The Province of Rieti is located in the northeast section of the Lazio region in the heart of Italy and was established in 1927. The territory is mostly mountainous and there are two artificial lakes created during the Fascist period. There are several protected areas in the province. To the south lies the Parco regionale naturale dei Monti Lucretili and to the southeast is the Riserva regionale Montagne della Duchessa. Between the two areas is the Riserva naturale Monte Navegna e Monte Cervia. These areas support a diversity of wildlife, particularly birds such as herons and grebes. Numerous castles, fortresses and Franciscan sanctuaries can be found throughout the Rieti Province.
During the Roman Empire the province was a strategic point in the early Italian road network, that was known as the “salt” track and it linked Rome to the Adriatic Sea through the Apennine Mountains. According to Roman tradition, a stone bridge was laid across the Velino river and a large viaduct was built to bring goods from the road directly to the cities. After the fall of the Roman Empire the province suffered destruction by invaders. The area was rebuilt during the 12th century and for a time it was a favorite Papal seat.
Feasts and festivals are also among the province’s highlights. A festival dedicated to St. Anthony of Padua has taken place for 600 years in the old town of Rieti, with a procession through the streets. In Antrodoco, the Sagra degli Stracci (Festival of Rags) is an occasion to taste local culinary specialties. The Festa della Madonna della Neve e del Toro Ossequioso (Festival of Our Lady of the Snow and of the Fulsome Bull) is held in Posta, in which a man rides a harnessed bull and brings it before the Church of Santa Maria Assunta, where it will be made to kneel three times. The Festa Dolce Primavera (Sweet Spring Festival) in Castel Sant’Angelo is a competition between the 10 municipalities in preparing the most delicious desserts. There are many any are carnival festivities, with floats parading through the towns of Amatrice and Magliano Sabina during the celebrations.
The presence of forests means that local produce includes chestnuts, mushrooms, blackberries, blueberries, strawberries, juniper and white and black truffles. The farms produce fresh, salted or seasoned cheese, such as ricotta made with goat’s milk; the Fiore Molle from Leonessa, flavored with saffron and pecorino from Amatrice. Growing conditions for vegetables is ideal, especially for garlic, tomatoes, potatoes, artichokes, olives and grapes. Sausages come from Leonessa and Amatrice and dry sausages are made in the city of Rieti.
Local favorite dishes include stracciatelle in brodo (similar to egg-drop soup); spaghetti all’amatriciana; pollo (chicken) alla diavola; stracci di Antrodoco – thin pancakes filled with meat sauce and cheese; stufatino garofolo and spezzatino di pollo (chicken stews), agnello in guazzetto (lamb stew) and porchetta di Poggio Bustone (pork).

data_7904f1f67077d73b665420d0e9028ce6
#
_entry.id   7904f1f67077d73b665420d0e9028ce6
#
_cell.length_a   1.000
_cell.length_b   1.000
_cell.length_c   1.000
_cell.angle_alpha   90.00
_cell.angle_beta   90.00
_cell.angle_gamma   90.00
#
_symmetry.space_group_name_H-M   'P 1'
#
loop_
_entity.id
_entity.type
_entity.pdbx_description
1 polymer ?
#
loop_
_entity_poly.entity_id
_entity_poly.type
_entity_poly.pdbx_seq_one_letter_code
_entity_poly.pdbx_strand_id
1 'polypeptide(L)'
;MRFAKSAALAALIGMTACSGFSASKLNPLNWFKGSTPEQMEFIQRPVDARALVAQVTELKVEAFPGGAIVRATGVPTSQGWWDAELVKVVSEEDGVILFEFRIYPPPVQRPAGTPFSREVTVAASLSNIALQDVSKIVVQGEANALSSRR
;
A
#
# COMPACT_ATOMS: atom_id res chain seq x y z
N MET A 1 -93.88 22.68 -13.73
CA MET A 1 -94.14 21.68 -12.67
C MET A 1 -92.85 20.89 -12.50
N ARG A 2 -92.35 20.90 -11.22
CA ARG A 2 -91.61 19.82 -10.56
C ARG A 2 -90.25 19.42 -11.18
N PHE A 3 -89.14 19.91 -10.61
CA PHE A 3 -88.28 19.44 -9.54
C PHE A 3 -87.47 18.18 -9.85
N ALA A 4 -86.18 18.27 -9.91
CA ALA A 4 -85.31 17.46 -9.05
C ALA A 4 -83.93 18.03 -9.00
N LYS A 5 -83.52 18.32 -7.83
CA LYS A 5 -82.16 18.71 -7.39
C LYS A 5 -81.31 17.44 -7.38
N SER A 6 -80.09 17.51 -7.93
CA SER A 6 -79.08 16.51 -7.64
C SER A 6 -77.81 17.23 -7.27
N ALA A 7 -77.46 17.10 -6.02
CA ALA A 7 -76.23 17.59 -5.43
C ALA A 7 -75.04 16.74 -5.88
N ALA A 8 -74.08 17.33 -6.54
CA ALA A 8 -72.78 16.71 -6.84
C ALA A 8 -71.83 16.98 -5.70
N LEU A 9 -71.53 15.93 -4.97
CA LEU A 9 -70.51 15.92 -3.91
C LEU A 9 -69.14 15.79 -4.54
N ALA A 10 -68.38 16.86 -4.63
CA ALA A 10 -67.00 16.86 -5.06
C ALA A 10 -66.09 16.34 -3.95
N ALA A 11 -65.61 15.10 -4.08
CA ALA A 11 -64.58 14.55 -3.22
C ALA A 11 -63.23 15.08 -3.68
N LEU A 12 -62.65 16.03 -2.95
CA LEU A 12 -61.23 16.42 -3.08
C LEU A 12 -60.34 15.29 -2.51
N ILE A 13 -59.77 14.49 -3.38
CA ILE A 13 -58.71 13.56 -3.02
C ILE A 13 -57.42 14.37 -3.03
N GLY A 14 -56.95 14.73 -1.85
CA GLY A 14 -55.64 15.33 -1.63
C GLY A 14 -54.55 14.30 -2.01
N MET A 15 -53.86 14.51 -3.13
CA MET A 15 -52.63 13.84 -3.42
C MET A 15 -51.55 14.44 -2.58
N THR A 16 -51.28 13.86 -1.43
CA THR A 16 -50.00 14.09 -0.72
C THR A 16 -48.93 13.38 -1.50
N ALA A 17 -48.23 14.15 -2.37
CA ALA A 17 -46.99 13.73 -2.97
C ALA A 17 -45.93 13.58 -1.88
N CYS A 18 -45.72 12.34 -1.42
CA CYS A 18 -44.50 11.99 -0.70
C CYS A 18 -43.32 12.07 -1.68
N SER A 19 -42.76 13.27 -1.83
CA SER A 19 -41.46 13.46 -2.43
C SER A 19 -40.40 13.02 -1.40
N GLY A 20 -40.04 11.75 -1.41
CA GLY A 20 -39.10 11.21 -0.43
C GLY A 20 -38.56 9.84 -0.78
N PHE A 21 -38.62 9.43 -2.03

Sweets include: terzetti alla reatina, soft cookies made with honey and nuts; copeta are made with honey and nuts between layers of bay leaves and pizza di Pasqua (Easter pizza).
A well-known local wine is Colli della Sabina D.O.C. and it is available in white, red and rosé.
Bruschetta with Porcini Mushrooms
- 8 slices ciabatta bread
- 2 tablespoons extra virgin olive oil, plus extra for the bread
- 2 tablespoons butter
- Chopped fresh parsley
- 4 whole cloves of garlic
- 8 oz fresh porcini mushrooms
- Sea Salt
- Black Pepper
In a hot grill pan, toast the bread on each side; then lightly rub one side with a clove of garlic and drizzle each with olive oil. Set aside.
Slice the mushrooms thickly taking care to keep the stalk and the cap intact.
Smash the garlic cloves with the flat blade of a knife.
In a heavy skillet, heat the olive oil and butter and fry the smashed garlic for a few seconds before adding the mushrooms.
Add the mushrooms and cook over high heat until they are browned and just cooked. Remove the garlic. Season with salt and pepper.
Place the bruschetta on warm plates and top with the mushrooms and parsley leaves. Serve immediately.
- 3 (1 pound or smaller) round dark purple eggplants
- 1 medium onion
- 1/4 cup plus 1 tablespoon olive oil for the baking dish
- 2 tablespoons minced garlic
- 3/4 pound ground veal or pork or beef
- 3 cups canned crushed Italian tomatoes
- Salt and pepper to taste
- 1/4 cup toasted pine nuts
- 1/2 cup chopped parsley
- 1 ounce Pecorino Romano cheese, grated
Heat the oven to 400 degrees F.
Cut each eggplant in half lengthwise. Using a sharp paring knife, cut a box in the center of each eggplant half, coming about half an inch from the sides and cutting down to within half an inch of the bottom.